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  1. #1
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    Help with identifying the right Core Voltage indicator

    Hi, I am using Ryzen 1700 OC'ed @3.8, manually set at 1.35V on Asus Crosshair VI. My primary issue is which is the correct metric to use as reference for core voltage. I am using Hwinfo64, CPUz and Asus utility for reference. Here is the screenshet for voltages at idle state.

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    HWinfo - Ryzen CPU Core Voltage (SVI2 TFN) - 1.344V
    Hwinfo - Vcore (under Mobo) - 1.417V
    CPUz - Vcore - 1.417V
    Asus Utility - 1.417V

    I am using LLC1 setting in BIOS to keep the vcore tight. Please help me in understanding which is the metric I need to look at. If its the 1.417V ones, I am concerned as I dont want it to run over 1.4V 24/7. Your help is truly appreciated as I am new to overclocking.
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  2. #2
    ROG Guru: Blue Belt Array gupsterg PC Specs
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    gupsterg's Avatar
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    IMO CPU Core Voltage (SVI2 TFN). A few members on OCN measured at the socket using a DMM and concurred that that voltages is what CPU gets.

    Vcore (under Mobo) is close to what you'd read if measuring at the ProbeIt point using a DMM. This has "LLC" to power plane.
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  3. #3
    ROG Guru: Black Belt Array Korth PC Specs
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    The voltages explained/discussed in many places, including here and here and here (and that's just the top three google hits which looked relevant).

    Motherboard VRM implementation (detailed here and here and here) on CH6/X370 mobos uses exactly the same component hardware as on M8/Z170 mobos. The power phases should be able to handle ~320A on CPU and ~160A on SOC (plus main chipset) and ~34A on DDR4 MCU, at >90% power efficiency up to 125C. With very high (several hundred KHz) PWM/switching frequencies and overrated bulk filter reservoirs, it looks like it should be able to respond to (mV resolution) load line transients within a couple of milliseconds.

    Ryzen processor voltage monitoring is briefly outlined here:
    AMD's opting out of FIVR, the fully-integrated voltage regulator that Intel has recently used. Instead, AMD is option for a more traditional linear voltage regulator and LDO (low-dropout regulator), and is localizing voltage regulations across the core. Continuing its newfound obsession with sensors (for the record, we think this is a good thing), AMD has 9 vDroop detectors alongside 48 power supply monitors that help ensure stable and fine-tuned voltage regulation. When asked the benefit of LDOs, we were told that an LDO allows for faster cores to operated with lower voltage, thus saving power (and heat).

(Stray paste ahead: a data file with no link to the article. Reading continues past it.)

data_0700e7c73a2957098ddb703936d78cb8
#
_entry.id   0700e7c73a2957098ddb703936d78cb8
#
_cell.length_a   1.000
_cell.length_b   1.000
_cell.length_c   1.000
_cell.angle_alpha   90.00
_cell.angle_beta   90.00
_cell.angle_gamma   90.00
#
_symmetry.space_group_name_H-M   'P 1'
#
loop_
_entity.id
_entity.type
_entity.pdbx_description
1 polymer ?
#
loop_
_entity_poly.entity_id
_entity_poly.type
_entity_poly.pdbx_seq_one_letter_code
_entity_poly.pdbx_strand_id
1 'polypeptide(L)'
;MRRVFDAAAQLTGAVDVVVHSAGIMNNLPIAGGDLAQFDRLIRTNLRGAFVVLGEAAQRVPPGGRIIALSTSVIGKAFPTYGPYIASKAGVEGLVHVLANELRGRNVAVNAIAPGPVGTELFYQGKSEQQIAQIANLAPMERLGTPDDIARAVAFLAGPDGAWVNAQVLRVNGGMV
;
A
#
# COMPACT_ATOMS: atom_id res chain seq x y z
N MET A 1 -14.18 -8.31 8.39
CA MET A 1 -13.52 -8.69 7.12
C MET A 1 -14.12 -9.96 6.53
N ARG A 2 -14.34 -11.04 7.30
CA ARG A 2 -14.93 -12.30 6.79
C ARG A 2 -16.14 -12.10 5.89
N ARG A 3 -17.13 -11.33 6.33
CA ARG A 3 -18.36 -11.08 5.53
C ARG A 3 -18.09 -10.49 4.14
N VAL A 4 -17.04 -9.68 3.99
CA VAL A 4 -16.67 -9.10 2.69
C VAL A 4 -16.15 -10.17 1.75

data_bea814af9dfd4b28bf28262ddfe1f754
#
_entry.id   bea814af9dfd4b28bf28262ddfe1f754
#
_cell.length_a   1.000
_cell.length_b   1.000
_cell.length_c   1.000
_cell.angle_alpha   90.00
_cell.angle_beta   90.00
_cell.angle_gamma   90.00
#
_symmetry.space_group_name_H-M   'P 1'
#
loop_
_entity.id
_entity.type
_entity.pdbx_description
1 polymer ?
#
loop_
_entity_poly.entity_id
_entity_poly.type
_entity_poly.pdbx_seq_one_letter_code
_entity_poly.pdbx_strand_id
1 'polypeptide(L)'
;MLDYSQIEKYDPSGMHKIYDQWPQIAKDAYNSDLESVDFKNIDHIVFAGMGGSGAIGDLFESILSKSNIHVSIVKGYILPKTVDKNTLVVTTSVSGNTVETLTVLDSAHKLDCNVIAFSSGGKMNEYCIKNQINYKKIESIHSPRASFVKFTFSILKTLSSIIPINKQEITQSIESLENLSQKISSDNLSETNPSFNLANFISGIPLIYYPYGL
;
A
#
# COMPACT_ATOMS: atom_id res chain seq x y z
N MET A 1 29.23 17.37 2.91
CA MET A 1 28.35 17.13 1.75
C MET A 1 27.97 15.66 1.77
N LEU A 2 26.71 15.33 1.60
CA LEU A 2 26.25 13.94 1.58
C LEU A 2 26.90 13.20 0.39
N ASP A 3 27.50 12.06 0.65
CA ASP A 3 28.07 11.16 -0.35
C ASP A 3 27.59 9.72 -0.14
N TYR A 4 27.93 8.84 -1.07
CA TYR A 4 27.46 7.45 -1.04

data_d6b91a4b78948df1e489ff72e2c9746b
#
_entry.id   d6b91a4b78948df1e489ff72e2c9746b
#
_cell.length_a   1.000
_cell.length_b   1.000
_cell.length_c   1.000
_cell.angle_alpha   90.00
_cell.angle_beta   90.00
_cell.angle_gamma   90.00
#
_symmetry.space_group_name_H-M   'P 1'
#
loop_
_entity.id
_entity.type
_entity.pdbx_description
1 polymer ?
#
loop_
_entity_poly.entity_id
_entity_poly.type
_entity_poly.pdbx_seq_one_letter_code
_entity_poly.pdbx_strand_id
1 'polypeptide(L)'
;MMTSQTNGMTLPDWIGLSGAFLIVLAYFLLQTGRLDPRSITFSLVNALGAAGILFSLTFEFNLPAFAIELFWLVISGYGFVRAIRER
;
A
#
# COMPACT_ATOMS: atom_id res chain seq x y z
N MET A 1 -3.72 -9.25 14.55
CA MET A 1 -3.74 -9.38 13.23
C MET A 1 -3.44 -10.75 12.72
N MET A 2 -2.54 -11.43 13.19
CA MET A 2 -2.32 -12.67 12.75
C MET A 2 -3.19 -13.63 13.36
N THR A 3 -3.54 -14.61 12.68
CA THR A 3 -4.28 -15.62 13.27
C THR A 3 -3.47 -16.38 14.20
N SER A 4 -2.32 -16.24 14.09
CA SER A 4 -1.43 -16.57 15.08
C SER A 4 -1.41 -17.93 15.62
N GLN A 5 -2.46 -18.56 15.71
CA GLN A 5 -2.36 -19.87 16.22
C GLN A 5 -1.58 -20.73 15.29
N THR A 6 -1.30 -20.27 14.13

(etc)
    So I'm not seeing much real value in firmware-level LLC controls. They wouldn't be as responsive as motherboard VRM hardware or processor power regulation sensors/cutouts ... firmware is fast and powerful, but it just seems too sluggish and laggy for useful realtime voltage regulation on a GHz processor, I'd think it's mainly useful only as another redundancy to fall back onto during fault conditions or for truly extreme out of spec operation (like crazy LN2 OC record attempts, because CH6 mobos are already overengineered for "normal" overclock/overspec operation).

    Of course I might be wrong. Do (reasonable values for) these LLC BIOS settings really appear to make measurable differences in performance or stability?

  4. #4
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    With Bios 1107. CPUZ is 1.373v, In hardware info CPU Core (SVI2 TFN) reads 1.337v Multi meter reads 1.35v. The multi meter is to be the most trusted. Applying 1.35v to ram, the bios reads 1.41 even if I apply 1.385v it still reads 1.41 but for 1.35v the multi meter shows that I'm actually receiving 1.358v to the ram. Just buy a multi meter to get proper voltage readings. As of right now the bios does not show proper temps nor voltage.

  5. #5
    Tech Marketing Manager HQ Array Raja@ASUS's Avatar
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    Some brief LLC info here.

  6. #6
    ROG Guru: Blue Belt Array gupsterg PC Specs
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    MrGreaseMonkkey

    The ProbeIt points include "Load Line Calibration" to "Power Plane". See this post by Elmor on OCN. There are also others posts and info I have collated in this thread on OCN.
    Intel Defector AMD Rebel

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    24/7 OC: i5 4690K @ 4.9GHz CPU@1.255v 4.4GHz Cache@1.10v - Archon SB-E X2 - Asus Maximus VII Ranger
    Sapphire Fury X (1145/545 ~17.7K GS 3DM FS)

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